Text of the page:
12 Jul War on the Black Man: Imprisonment and Recidivism
Earlier this year, it was revealed that the war on drugs was perpetrated to imprison educated, enlightened black men. This came as no surprise for those who are aware of the government and it’s long history of institutionalized racism. Unfortunately, it didn’t ignite a conversation that needed to be had on how to reprimand the enforcers and how to compensate those who fell victim to this system.
The incarceration rate is extreme. There are more black men in prison in the U.S., than the nine most populated countries combined. China and India alone, have a population of over 2.5 billion yet their incarceration rate is not even close to how many black men we have in prison.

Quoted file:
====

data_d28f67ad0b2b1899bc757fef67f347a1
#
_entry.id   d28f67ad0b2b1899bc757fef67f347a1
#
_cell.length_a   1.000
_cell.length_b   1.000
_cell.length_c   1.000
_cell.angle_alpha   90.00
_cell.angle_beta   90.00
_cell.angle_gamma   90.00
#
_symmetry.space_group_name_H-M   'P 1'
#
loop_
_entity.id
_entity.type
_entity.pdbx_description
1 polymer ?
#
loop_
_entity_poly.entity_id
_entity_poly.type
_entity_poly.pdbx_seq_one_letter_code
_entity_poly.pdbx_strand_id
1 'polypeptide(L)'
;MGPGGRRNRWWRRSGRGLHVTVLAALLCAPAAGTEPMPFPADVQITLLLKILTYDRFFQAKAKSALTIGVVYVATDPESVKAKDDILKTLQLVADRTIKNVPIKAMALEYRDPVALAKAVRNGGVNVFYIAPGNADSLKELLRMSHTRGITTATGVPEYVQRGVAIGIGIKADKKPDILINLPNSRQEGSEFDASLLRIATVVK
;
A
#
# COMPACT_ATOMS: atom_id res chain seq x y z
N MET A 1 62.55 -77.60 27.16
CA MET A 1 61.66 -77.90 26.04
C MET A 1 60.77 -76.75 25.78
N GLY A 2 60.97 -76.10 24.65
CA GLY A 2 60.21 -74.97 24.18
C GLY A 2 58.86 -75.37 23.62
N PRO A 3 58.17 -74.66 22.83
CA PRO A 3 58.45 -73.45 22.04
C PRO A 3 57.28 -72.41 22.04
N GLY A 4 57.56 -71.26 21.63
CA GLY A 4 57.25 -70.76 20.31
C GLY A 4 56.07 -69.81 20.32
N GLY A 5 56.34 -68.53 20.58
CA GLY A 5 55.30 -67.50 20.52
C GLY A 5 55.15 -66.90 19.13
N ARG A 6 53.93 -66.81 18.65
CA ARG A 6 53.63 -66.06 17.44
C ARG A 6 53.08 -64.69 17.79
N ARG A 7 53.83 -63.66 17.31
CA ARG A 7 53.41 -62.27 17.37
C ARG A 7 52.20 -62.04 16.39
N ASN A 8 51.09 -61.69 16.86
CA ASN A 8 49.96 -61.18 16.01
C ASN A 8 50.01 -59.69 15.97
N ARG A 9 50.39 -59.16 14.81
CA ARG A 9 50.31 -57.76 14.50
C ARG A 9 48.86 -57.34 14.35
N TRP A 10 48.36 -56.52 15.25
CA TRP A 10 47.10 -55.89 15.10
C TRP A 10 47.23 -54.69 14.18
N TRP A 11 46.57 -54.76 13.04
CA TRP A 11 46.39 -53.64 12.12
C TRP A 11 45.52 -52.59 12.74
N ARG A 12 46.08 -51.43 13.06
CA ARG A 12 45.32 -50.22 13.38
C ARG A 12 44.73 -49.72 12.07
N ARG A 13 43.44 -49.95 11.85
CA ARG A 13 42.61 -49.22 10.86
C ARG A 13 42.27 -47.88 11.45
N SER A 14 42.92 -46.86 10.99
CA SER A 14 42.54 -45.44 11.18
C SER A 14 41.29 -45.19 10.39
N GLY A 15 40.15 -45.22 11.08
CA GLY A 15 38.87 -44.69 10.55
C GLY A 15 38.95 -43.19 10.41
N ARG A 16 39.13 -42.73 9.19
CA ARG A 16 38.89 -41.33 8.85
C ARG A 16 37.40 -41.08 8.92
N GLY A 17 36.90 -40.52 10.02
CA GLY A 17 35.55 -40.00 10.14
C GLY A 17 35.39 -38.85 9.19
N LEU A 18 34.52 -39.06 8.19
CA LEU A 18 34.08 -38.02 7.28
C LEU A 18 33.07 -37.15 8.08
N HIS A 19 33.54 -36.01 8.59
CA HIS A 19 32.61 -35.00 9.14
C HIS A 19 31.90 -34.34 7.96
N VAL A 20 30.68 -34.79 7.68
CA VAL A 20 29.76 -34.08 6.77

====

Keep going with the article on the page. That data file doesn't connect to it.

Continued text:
This epidemic has been damaging to the black community. Black families have been dismantled, due to felonies laws we have lost our voice, and it excludes men from gaining a chance to become productive citizens of society. Especially when you consider that nearly 10% of our population goes to prison before the age of 25 and one-third of all black men will have spent some time in jail.
The media tries to portray this stereotype that black men are immoral but it is the system. The system has ALWAYS had an agenda to keep the black man as a slave. It began with slavery. It transitioned to chain gangs where whites would throw black men in jail for a lifetime for a petty crime such as whistling at a white woman. Now it is imprisonment on a drug offense that will soon be obsolete.